Behavioral interventions to benefit cognition: intervenciones cognitivas para beneficiar la cognición

UNCG Author/Contributor (non-UNCG co-authors, if there are any, appear on document)
Jennifer L. Etnier, Professor (Creator)
The University of North Carolina at Greensboro (UNCG )
Web Site:

Abstract: With the growing population of older adults, the identification of treatment strategies to prevent or ameliorate age-related cognitive decline has been an important topic in recent years. After reviewing cross-sectional, longitudinal, and experimentally designed studies, as well as evidence from narrative and meta-analytic reviews, the authors concluded that behavioral approaches such as physical activity, cognitive training, and dietary interventions show promising results. In addition, given the likelihood that multiple underlying mechanisms support cognitive function, research is currently focusing on how to combine lifestyle factors into multi-component interventions to generate greater and more meaningful effects. Though evidence for these enhanced benefits exists from animal studies, few multi-component studies have been performed with humans. However, the findings from these studies are promising and a continued pursuit of multi-component behavioral interventions to benefit cognitive performance is warranted. Given the world’s aging population and accompanying age-related health issues such as cognitive decline and dementia, future research should focus on understanding the biological mechanisms responsible for these effects in order to allow for the development of behavioral lifestyle prescriptions to benefit cognitive performance.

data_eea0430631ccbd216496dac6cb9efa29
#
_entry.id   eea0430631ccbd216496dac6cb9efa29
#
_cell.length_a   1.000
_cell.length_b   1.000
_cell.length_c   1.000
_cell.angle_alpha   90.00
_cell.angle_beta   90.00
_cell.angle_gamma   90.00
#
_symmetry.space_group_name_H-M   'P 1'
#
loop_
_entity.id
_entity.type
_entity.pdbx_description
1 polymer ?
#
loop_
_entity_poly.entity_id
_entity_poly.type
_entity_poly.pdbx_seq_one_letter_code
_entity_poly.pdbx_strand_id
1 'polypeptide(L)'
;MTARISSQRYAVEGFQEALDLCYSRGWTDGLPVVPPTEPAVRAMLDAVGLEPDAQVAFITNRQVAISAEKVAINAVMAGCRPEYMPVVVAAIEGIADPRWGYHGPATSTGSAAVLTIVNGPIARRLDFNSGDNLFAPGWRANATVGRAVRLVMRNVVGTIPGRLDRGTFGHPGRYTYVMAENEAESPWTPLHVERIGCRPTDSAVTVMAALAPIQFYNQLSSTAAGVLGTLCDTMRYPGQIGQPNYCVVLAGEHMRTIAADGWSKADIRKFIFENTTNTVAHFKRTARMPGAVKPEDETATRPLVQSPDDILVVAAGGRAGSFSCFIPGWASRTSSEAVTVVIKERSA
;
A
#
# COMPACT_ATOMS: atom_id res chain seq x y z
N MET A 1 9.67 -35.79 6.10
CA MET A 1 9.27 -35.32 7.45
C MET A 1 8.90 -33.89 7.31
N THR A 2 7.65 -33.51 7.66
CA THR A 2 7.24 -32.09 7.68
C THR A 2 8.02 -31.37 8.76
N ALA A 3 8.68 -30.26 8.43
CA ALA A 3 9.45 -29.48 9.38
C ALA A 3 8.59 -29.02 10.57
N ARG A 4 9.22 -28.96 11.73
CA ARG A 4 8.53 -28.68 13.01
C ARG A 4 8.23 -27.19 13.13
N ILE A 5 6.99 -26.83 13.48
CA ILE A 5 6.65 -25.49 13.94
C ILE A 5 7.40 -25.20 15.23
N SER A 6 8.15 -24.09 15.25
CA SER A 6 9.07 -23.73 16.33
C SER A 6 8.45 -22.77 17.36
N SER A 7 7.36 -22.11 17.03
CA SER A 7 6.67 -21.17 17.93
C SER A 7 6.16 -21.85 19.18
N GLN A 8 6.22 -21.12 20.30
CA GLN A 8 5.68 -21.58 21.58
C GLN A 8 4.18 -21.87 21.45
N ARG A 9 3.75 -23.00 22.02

Additional Information

Language: English
Date: 2015
aging, cognitive function, exercise intervention, oxidative stress, cognitive engagement

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